Madame Bovary HTML version
Leon soon put on an air of superiority before his comrades, avoided their
company, and completely neglected his work.
He waited for her letters; he re-read them; he wrote to her. He called her to mind
with all the strength of his desires and of his memories. Instead of lessening with
absence, this longing to see her again grew, so that at last on Saturday morning
he escaped from his office.
When, from the summit of the hill, he saw in the valley below the church-spire
with its tin flag swinging in the wind, he felt that delight mingled with triumphant
vanity and egoistic tenderness that millionaires must experience when they come
back to their native village.
He went rambling round her house. A light was burning in the kitchen. He
watched for her shadow behind the curtains, but nothing appeared.
Mere Lefrancois, when she saw him, uttered many exclamations. She thought he
"had grown and was thinner," while Artemise, on the contrary, thought him
stouter and darker.
He dined in the little room as of yore, but alone, without the tax-gatherer; for
Binet, tired of waiting for the "Hirondelle," had definitely put forward his meal one
hour, and now he dined punctually at five, and yet he declared usually the rickety
old concern "was late."
Leon, however, made up his mind, and knocked at the doctor's door. Madame
was in her room, and did not come down for a quarter of an hour. The doctor
seemed delighted to see him, but he never stirred out that evening, nor all the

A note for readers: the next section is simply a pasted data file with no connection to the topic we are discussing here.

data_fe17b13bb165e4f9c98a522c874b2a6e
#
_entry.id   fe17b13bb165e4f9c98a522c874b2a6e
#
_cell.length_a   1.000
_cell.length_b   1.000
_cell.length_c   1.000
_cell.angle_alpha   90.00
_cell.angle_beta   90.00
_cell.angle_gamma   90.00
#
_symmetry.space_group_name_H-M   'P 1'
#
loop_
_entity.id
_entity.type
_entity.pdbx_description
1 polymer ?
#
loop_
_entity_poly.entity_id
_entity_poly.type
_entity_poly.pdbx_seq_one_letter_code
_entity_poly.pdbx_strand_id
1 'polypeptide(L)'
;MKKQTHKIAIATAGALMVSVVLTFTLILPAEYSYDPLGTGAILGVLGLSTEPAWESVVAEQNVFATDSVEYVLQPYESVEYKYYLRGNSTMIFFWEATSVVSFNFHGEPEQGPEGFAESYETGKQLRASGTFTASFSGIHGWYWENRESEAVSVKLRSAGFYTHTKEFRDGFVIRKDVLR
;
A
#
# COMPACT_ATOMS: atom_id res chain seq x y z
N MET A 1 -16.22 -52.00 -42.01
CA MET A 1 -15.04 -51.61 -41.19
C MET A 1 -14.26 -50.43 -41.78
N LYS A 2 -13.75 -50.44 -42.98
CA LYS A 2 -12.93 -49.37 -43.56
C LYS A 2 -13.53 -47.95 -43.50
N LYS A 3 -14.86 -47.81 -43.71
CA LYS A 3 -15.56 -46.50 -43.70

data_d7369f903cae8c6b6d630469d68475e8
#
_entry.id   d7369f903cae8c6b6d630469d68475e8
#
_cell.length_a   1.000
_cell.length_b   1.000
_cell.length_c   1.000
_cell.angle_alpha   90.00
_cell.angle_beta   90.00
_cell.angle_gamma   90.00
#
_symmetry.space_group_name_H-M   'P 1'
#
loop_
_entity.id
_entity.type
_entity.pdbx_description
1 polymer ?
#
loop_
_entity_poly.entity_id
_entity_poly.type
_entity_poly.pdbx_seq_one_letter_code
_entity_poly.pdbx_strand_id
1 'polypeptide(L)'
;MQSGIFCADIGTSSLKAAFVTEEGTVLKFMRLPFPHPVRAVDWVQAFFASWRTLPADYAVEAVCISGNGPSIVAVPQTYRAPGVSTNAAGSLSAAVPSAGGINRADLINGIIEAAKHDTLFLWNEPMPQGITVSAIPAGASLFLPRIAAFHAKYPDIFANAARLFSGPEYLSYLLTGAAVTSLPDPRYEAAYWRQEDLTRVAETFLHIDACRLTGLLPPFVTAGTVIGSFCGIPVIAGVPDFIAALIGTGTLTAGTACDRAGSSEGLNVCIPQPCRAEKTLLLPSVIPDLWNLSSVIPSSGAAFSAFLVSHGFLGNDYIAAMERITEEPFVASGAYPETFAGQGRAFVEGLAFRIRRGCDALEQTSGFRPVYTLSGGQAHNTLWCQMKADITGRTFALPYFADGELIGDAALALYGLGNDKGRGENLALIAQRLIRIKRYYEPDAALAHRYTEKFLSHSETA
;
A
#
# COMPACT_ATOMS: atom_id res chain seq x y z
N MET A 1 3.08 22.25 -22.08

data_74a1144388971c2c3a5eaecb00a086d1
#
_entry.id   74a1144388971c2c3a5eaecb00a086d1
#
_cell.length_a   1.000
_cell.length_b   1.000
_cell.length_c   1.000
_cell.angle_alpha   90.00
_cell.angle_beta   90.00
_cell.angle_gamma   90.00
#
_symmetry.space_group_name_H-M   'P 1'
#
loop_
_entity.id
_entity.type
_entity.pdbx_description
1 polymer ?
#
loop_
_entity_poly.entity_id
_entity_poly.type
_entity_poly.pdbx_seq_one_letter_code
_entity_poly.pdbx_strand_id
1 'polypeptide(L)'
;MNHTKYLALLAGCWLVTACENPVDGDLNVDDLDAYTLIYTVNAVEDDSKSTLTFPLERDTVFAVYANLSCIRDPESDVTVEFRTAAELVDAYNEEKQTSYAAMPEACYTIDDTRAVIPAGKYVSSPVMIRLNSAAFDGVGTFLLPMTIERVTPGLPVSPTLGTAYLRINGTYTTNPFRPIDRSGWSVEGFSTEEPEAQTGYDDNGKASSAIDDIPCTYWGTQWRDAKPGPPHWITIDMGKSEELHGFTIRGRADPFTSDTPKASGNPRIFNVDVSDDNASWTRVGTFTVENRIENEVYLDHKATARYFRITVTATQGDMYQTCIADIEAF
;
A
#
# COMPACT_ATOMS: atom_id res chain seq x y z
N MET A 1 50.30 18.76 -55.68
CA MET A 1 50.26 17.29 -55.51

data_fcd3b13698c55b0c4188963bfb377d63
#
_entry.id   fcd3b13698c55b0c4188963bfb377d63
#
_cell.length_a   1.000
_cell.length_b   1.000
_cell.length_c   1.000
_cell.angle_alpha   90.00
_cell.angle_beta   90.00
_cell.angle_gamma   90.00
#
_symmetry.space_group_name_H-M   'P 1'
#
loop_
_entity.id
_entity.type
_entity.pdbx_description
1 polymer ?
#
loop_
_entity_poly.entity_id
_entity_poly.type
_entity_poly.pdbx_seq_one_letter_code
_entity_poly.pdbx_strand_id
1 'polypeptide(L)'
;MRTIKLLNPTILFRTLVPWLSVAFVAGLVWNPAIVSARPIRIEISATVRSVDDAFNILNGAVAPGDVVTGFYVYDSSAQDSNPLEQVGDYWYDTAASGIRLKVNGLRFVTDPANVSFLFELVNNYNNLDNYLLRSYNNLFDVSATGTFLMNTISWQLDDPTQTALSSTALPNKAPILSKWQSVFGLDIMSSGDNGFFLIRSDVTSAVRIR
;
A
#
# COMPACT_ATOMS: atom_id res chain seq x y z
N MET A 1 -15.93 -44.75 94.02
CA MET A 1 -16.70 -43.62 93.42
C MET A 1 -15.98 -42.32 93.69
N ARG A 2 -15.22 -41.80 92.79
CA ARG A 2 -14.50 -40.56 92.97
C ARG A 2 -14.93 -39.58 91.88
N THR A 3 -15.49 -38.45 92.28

He saw her alone in the evening, very late, behind the garden in the lane; in the
lane, as she had the other one! It was a stormy night, and they talked under an
umbrella by lightning flashes.
Their separation was becoming intolerable. "I would rather die!" said Emma. She
was writhing in his arms, weeping. "Adieu! adieu! When shall I see you again?"
They came back again to embrace once more, and it was then that she promised
him to find soon, by no matter what means, a regular opportunity for seeing one
another in freedom at least once a week. Emma never doubted she should be
able to do this. Besides, she was full of hope. Some money was coming to her.
On the strength of it she bought a pair of yellow curtains with large stripes for her
room, whose cheapness Monsieur Lheureux had commended; she dreamed of
getting a carpet, and Lheureux, declaring that it wasn't "drinking the sea," politely
undertook to supply her with one. She could no longer do without his services.
Twenty times a day she sent for him, and he at once put by his business without
a murmur. People could not understand either why Mere Rollet breakfasted with
her every day, and even paid her private visits.
It was about this time, that is to say, the beginning of winter, that she seemed
seized with great musical fervour.